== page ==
Directed by Brad Anderson
Starring Jon Hamm, Rosamund Pike, Dean Norris
With a cast like Jon Hamm, Rosamund Pike, and Dean Norris, along with screenwriter Tony Gilroy and director Brad Anderson, you may expect a rather muscular film from this troupe. It’s almost the case in this just-about satisfying political thriller that has to work quite hard first before it achieves what it sets out to accomplish.
Beirut begins with a prologue in 1972 that introduces Mason (Hamm), a well-off US diplomat living in Beirut with his wife and young foster protégé Karim. During a house party, Mason is gravely informed by Cal (Mark Pellegrino) that Karim’s brother is looking for him – and with that, the party is ambushed by gun-fire, leaving the wife dead and Karim taken back by his brother. Cut to 10 years later and a still-mourning and now-alcoholic Mason is teased away from his hum-drum job in America and back to Beirut to investigate the kidnapping of Cal by an adult Karim, who will trade him for his brother.
And so begins the lengthy and arduous search for the brother, resulting in Mason and his team of CIA helpers, including Sandy (Pike), going through a series of escalatingly brutish scenarios. Gilroy’s script is as bulkily story-focused as you might expect, playing out like a dense and pulpy political-thriller novel, but Brad Anderson’s cinematic aesthetic feels too TV-esque to really impress – the very real and lived-in locations of Beirut are stunningly brought to life, but they’re encased in a very familiar tale that seems to hit most of the predictable beats.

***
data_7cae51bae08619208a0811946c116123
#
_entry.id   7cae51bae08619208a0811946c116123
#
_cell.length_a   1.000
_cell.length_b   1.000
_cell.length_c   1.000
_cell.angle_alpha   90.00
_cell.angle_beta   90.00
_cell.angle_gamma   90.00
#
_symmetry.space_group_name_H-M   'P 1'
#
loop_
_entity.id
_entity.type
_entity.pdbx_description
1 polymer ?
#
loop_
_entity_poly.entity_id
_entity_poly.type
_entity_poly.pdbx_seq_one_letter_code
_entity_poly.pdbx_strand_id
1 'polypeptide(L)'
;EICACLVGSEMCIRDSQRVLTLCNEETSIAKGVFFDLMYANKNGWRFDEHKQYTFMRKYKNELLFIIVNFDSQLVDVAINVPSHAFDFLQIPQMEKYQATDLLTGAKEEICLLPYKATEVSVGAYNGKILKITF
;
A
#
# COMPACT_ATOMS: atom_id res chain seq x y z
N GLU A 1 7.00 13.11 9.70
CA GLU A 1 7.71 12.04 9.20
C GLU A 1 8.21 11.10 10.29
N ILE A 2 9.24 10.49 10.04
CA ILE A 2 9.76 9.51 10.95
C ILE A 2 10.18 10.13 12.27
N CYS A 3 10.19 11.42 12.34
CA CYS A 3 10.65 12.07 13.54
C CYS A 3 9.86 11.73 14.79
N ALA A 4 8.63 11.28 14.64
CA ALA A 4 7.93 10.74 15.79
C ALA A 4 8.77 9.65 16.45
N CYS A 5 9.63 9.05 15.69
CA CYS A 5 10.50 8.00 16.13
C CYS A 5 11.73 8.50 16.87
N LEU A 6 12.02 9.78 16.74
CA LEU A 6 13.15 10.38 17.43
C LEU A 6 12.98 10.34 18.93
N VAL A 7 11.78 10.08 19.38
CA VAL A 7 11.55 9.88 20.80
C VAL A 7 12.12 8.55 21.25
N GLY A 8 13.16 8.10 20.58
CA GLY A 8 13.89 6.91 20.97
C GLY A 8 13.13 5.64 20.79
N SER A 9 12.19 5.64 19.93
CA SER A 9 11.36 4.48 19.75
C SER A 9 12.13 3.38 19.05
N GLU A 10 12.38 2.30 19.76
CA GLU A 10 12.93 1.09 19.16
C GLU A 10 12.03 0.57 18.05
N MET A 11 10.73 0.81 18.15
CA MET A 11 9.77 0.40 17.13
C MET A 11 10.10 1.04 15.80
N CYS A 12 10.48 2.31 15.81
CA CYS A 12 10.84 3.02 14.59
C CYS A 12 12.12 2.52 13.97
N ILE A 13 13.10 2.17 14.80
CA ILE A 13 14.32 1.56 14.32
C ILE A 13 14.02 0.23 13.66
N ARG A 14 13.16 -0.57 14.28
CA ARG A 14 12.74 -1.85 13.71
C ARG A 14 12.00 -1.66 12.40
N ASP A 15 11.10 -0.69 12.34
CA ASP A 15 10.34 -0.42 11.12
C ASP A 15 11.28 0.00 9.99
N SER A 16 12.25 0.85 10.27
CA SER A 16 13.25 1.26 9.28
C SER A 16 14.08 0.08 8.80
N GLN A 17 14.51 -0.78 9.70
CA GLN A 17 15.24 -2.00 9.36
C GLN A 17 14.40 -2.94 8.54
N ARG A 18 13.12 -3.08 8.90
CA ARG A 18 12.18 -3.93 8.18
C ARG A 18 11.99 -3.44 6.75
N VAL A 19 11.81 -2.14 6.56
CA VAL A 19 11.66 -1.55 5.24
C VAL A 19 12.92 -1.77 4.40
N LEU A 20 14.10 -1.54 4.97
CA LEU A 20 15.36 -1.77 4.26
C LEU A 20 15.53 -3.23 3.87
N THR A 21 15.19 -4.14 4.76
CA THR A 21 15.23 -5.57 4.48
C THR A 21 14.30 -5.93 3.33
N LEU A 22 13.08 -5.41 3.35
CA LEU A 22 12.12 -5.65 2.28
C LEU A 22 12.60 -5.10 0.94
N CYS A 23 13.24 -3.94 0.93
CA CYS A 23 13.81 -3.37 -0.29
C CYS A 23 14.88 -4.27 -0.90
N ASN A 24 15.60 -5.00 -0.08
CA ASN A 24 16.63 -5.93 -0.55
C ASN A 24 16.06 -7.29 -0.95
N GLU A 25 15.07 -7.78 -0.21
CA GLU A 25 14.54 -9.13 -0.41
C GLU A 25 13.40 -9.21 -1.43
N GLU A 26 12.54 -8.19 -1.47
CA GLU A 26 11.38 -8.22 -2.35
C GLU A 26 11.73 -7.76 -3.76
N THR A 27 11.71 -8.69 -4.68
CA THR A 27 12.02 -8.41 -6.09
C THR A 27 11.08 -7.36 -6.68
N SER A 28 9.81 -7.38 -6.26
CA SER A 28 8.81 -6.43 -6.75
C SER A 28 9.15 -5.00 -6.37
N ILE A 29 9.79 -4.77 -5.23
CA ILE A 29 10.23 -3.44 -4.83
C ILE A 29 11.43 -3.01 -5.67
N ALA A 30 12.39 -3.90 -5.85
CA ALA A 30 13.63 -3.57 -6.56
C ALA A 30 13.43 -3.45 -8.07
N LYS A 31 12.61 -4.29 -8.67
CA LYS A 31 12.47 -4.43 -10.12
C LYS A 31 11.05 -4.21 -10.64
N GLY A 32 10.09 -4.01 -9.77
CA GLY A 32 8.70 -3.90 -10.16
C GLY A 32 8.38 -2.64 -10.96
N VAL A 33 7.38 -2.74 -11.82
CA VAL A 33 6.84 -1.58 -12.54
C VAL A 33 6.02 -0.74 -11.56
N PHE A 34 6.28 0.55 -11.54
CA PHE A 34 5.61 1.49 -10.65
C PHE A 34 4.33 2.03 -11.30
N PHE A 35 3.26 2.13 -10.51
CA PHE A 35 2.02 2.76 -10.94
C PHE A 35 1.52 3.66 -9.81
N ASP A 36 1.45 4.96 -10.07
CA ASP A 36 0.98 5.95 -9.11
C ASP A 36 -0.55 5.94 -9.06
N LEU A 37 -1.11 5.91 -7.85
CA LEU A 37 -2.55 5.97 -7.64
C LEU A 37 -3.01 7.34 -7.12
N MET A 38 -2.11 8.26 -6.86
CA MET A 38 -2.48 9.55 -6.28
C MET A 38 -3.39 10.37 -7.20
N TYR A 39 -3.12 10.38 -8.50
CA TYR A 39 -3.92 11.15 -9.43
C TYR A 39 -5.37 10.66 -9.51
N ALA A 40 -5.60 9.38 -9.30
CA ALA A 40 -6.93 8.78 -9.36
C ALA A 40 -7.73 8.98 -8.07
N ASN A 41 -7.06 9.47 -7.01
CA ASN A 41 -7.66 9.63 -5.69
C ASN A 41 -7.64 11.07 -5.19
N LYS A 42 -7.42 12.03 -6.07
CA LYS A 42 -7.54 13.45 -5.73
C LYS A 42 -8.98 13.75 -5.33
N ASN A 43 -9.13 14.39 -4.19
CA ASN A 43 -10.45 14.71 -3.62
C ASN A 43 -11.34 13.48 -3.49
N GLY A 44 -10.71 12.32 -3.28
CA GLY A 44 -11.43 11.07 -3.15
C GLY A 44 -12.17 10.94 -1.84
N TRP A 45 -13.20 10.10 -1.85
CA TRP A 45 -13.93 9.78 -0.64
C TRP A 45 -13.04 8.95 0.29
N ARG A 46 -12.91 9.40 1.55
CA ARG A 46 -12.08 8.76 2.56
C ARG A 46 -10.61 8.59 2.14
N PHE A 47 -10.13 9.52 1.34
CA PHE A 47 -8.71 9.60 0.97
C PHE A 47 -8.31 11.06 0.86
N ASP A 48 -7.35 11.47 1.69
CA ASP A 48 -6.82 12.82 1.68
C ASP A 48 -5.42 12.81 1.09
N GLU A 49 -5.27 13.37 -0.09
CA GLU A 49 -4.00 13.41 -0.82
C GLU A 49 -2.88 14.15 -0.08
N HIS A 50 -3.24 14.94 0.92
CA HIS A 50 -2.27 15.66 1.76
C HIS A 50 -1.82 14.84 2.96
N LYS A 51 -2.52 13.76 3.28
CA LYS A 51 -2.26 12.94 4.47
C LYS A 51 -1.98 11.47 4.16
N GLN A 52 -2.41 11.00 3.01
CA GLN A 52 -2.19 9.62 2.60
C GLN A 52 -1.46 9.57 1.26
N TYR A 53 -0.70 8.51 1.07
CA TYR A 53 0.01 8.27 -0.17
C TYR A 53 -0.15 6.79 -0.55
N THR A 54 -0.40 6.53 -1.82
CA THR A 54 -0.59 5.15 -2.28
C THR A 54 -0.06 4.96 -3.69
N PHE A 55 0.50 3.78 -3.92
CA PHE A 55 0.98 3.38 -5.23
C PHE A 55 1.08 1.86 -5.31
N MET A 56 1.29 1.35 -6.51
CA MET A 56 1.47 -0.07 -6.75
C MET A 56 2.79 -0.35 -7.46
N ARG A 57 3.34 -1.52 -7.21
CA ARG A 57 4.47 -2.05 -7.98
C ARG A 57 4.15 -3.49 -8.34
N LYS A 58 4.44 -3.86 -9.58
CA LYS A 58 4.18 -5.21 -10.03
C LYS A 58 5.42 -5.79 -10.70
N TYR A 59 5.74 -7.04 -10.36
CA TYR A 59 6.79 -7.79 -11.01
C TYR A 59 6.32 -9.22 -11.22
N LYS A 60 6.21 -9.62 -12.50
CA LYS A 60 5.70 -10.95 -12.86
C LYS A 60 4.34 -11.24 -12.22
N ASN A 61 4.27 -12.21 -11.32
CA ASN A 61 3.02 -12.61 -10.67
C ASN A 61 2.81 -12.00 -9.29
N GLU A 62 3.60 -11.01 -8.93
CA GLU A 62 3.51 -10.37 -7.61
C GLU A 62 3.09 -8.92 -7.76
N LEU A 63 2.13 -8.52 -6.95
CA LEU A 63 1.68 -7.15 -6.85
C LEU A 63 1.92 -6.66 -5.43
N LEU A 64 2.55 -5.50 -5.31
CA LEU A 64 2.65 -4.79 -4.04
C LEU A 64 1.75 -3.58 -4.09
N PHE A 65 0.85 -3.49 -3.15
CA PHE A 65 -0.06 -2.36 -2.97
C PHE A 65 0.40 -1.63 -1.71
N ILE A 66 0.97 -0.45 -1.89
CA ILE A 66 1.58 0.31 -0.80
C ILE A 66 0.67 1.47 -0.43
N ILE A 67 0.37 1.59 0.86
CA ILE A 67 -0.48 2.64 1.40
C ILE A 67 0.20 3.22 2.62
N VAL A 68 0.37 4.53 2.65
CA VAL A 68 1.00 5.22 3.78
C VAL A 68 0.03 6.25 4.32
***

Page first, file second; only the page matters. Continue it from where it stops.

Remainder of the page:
Beirut’s music, which is non-stop stereotypical Middle Eastern music, simmers on the soundtrack for what feels like the majority of the film – it’s a pretty good example of more being less, as it often alleviates a lot of necessary tension and drama from the film’s more intense scenes. The most effectively surprising moment owes its effectiveness to the lack of music played, and more of the film could’ve benefited from this to make the events in the film feel more real and less like they were in a movie.
It’s hard to tell if Beirut is a very bland film all the way through and it has the power to drag the audience down to its level, or if it escapes its blandness at the mid-point and manages to become an accomplished thriller as the tension gets further tightened. Despite the news footage book-ends, there doesn’t feel like a great deal of socio-political awareness in Beirut – it feels like its main priority is to be an exciting thriller set in the Middle East, but it takes quite a bit of time to get to the excitement.